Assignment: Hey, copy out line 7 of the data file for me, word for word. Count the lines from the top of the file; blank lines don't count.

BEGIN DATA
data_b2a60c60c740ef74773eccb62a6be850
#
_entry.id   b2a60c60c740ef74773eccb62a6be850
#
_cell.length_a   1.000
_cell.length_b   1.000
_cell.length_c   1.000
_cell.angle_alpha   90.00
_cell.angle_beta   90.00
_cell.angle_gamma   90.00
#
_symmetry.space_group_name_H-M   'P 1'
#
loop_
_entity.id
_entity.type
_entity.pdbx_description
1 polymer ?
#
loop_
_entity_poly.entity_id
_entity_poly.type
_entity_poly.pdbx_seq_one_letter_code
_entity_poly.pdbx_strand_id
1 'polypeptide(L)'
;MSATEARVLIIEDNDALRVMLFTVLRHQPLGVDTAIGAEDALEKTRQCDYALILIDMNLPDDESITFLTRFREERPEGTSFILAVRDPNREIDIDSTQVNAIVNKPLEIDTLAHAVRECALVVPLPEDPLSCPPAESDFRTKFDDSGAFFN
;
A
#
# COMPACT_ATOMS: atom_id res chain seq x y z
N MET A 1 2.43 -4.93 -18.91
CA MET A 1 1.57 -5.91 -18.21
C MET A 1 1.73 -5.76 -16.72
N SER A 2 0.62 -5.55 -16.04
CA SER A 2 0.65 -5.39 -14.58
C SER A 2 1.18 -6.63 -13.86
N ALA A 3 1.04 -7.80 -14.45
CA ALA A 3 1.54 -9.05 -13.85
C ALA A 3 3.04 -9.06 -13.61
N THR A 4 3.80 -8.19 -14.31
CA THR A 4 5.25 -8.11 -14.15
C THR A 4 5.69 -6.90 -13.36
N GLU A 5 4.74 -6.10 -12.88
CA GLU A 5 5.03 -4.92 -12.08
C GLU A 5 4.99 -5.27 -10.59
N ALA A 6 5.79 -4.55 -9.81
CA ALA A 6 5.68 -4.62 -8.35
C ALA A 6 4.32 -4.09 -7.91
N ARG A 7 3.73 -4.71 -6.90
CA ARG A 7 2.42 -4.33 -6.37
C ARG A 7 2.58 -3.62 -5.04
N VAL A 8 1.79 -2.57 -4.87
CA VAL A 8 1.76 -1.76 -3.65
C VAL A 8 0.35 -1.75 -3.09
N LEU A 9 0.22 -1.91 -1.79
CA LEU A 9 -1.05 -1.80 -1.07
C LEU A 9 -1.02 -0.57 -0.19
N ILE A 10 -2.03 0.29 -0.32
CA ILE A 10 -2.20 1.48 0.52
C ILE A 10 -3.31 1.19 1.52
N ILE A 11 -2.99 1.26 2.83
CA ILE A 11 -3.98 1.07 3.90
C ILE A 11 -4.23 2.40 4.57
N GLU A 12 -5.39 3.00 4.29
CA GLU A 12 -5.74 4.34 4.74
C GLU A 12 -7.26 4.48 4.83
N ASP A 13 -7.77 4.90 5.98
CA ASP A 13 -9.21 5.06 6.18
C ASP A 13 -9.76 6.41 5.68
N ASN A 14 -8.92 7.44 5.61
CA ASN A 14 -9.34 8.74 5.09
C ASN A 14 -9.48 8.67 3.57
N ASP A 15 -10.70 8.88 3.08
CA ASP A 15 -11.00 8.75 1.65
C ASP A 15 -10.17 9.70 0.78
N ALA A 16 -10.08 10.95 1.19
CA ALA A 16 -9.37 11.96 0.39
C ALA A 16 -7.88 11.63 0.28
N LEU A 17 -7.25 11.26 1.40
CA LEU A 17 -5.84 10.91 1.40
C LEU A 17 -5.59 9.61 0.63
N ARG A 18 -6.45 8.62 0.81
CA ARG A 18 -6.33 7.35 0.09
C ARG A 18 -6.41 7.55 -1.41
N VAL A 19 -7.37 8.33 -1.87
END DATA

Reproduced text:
_cell.length_c   1.000